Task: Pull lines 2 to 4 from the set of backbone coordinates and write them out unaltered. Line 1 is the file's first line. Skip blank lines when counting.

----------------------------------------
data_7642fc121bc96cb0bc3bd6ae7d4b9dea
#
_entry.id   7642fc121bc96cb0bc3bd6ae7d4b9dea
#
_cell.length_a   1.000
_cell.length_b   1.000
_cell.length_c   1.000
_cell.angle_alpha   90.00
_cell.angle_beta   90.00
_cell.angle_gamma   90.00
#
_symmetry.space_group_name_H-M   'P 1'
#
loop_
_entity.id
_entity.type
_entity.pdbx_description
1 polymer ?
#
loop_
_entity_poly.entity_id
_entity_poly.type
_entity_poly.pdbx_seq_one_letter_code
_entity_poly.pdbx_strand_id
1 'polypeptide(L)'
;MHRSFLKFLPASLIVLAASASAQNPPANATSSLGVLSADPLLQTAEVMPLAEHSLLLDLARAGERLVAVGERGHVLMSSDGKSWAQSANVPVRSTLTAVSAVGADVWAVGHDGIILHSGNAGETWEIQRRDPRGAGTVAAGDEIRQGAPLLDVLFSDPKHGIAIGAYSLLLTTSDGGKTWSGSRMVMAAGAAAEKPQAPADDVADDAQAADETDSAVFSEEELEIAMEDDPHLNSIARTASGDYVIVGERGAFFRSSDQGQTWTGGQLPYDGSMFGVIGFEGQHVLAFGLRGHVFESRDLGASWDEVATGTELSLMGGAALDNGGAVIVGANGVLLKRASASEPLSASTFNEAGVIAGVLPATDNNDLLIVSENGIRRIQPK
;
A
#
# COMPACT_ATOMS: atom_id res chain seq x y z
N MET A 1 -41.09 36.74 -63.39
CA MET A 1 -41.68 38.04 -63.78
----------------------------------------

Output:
#
_entry.id   7642fc121bc96cb0bc3bd6ae7d4b9dea
#